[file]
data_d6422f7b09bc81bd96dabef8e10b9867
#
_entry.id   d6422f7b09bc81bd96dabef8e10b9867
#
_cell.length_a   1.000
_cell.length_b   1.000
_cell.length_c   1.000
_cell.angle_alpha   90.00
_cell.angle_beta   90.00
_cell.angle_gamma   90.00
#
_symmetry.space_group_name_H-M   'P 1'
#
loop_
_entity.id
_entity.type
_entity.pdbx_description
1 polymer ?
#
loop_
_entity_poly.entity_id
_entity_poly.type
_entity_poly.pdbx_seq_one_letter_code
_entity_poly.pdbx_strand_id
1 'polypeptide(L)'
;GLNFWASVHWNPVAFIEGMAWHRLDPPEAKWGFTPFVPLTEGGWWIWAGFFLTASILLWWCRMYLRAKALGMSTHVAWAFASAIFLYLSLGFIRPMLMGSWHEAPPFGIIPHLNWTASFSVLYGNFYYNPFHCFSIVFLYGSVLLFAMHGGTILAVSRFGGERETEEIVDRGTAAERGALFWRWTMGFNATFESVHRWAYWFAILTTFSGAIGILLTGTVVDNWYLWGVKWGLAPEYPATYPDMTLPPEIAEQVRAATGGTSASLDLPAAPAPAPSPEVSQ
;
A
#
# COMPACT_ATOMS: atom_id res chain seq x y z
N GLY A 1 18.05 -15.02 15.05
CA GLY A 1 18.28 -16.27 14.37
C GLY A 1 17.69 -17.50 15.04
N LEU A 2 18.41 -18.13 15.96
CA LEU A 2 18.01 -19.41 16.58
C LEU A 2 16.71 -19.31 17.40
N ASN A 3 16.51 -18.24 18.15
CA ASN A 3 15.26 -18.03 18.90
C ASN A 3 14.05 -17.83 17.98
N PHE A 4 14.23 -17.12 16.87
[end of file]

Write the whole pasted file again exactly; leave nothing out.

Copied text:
data_d6422f7b09bc81bd96dabef8e10b9867
#
_entry.id   d6422f7b09bc81bd96dabef8e10b9867
#
_cell.length_a   1.000
_cell.length_b   1.000
_cell.length_c   1.000
_cell.angle_alpha   90.00
_cell.angle_beta   90.00
_cell.angle_gamma   90.00
#
_symmetry.space_group_name_H-M   'P 1'
#
loop_
_entity.id
_entity.type
_entity.pdbx_description
1 polymer ?
#
loop_
_entity_poly.entity_id
_entity_poly.type
_entity_poly.pdbx_seq_one_letter_code
_entity_poly.pdbx_strand_id
1 'polypeptide(L)'
;GLNFWASVHWNPVAFIEGMAWHRLDPPEAKWGFTPFVPLTEGGWWIWAGFFLTASILLWWCRMYLRAKALGMSTHVAWAFASAIFLYLSLGFIRPMLMGSWHEAPPFGIIPHLNWTASFSVLYGNFYYNPFHCFSIVFLYGSVLLFAMHGGTILAVSRFGGERETEEIVDRGTAAERGALFWRWTMGFNATFESVHRWAYWFAILTTFSGAIGILLTGTVVDNWYLWGVKWGLAPEYPATYPDMTLPPEIAEQVRAATGGTSASLDLPAAPAPAPSPEVSQ
;
A
#
# COMPACT_ATOMS: atom_id res chain seq x y z
N GLY A 1 18.05 -15.02 15.05
CA GLY A 1 18.28 -16.27 14.37
C GLY A 1 17.69 -17.50 15.04
N LEU A 2 18.41 -18.13 15.96
CA LEU A 2 18.01 -19.41 16.58
C LEU A 2 16.71 -19.31 17.40
N ASN A 3 16.51 -18.24 18.15
CA ASN A 3 15.26 -18.03 18.90
C ASN A 3 14.05 -17.83 17.98
N PHE A 4 14.23 -17.12 16.87